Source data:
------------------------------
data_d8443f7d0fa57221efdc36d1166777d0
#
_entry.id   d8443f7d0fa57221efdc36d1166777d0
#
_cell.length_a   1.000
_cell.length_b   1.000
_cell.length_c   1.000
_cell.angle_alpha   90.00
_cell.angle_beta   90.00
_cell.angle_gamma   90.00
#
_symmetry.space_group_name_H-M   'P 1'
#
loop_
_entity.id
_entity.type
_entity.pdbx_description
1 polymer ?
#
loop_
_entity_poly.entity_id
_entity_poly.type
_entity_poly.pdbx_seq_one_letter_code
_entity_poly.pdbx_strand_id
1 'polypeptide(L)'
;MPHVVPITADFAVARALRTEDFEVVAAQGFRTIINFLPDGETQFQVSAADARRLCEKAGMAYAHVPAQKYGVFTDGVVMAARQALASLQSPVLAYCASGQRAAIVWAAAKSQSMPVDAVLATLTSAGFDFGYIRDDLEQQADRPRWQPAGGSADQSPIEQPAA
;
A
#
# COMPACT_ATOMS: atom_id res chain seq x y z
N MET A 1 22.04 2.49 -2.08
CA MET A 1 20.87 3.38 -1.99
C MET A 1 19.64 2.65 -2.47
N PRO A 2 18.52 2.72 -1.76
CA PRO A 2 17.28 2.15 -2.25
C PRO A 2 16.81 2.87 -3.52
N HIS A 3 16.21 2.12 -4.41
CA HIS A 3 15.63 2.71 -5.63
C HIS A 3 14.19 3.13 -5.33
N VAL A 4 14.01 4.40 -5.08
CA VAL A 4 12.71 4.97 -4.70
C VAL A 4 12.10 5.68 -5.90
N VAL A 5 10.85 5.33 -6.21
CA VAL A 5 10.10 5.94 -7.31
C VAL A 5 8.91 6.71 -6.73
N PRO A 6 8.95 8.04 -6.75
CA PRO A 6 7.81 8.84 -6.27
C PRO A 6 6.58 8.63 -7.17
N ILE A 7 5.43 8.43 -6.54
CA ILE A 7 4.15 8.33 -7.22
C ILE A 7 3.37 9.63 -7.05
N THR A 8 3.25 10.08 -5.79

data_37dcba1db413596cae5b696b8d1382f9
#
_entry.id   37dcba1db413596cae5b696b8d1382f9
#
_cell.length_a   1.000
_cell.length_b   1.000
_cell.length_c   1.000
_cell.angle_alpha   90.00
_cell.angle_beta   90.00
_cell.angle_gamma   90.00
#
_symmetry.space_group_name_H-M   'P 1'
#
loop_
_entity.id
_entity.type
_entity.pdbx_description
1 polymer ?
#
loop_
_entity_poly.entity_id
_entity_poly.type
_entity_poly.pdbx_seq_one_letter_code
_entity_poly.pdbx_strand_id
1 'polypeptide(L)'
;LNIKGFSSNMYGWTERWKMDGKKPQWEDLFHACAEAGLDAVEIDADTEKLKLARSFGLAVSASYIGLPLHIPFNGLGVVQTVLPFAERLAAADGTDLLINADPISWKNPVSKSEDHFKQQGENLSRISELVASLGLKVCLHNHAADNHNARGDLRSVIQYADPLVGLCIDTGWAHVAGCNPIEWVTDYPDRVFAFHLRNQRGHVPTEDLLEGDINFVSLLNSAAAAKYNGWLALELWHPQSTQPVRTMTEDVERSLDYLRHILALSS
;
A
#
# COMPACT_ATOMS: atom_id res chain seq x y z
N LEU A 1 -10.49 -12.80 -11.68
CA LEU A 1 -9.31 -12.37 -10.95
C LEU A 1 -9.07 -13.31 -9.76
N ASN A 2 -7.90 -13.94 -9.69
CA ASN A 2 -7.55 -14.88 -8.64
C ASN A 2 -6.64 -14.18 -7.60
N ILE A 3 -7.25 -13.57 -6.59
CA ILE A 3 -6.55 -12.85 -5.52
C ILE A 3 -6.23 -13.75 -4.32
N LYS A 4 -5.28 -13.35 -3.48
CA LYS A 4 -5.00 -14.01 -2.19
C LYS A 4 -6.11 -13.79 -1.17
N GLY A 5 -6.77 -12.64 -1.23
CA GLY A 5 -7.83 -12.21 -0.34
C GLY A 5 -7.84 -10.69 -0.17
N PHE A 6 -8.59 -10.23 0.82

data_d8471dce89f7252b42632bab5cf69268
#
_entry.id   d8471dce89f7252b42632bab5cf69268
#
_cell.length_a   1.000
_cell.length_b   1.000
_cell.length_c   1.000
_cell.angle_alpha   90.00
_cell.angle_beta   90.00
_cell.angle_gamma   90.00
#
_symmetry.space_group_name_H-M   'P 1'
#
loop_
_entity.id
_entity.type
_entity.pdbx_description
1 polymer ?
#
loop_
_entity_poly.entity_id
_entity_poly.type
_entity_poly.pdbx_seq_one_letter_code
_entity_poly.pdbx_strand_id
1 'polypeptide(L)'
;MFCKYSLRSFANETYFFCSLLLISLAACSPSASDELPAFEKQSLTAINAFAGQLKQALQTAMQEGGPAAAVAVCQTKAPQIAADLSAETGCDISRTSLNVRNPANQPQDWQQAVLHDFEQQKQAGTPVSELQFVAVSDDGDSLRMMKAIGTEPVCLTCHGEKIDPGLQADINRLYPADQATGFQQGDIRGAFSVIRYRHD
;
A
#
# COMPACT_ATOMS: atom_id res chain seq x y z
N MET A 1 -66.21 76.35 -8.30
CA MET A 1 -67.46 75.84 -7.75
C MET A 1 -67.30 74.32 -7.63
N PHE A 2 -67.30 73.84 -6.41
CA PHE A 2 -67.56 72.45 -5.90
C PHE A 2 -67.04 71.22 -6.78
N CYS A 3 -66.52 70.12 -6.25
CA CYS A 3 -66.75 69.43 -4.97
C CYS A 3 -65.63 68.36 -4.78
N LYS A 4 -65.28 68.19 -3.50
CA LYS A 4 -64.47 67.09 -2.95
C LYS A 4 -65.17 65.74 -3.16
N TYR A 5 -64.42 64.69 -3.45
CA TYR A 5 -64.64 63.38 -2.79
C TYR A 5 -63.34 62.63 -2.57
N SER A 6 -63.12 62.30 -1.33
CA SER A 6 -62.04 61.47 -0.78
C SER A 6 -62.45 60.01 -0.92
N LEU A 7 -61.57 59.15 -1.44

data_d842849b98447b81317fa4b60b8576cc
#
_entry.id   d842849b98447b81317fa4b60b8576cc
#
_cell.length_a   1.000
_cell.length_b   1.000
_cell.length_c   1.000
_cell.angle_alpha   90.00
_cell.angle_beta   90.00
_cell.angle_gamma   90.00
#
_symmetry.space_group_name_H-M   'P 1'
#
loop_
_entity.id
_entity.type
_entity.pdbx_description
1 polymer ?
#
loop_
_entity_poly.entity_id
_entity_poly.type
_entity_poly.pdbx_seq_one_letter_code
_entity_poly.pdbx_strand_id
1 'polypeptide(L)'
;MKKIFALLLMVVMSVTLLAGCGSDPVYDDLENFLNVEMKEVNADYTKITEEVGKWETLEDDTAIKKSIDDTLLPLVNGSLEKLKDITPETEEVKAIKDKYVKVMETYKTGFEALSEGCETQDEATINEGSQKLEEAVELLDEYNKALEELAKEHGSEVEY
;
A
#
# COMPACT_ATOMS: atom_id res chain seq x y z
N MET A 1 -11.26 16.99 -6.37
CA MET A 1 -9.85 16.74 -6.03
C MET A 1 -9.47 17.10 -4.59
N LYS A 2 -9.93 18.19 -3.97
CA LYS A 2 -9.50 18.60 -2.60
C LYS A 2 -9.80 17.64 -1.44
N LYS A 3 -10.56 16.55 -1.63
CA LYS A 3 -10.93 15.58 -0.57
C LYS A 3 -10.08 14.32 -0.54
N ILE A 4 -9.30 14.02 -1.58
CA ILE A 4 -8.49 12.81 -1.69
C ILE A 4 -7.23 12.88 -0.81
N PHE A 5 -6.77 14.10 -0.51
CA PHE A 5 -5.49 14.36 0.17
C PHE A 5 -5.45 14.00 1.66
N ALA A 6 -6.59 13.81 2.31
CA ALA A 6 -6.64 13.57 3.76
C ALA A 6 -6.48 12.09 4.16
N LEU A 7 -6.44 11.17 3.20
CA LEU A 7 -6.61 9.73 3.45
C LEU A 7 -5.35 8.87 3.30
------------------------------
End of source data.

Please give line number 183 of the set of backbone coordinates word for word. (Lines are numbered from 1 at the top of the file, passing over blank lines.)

C LYS A 2 -9.80 17.64 -1.44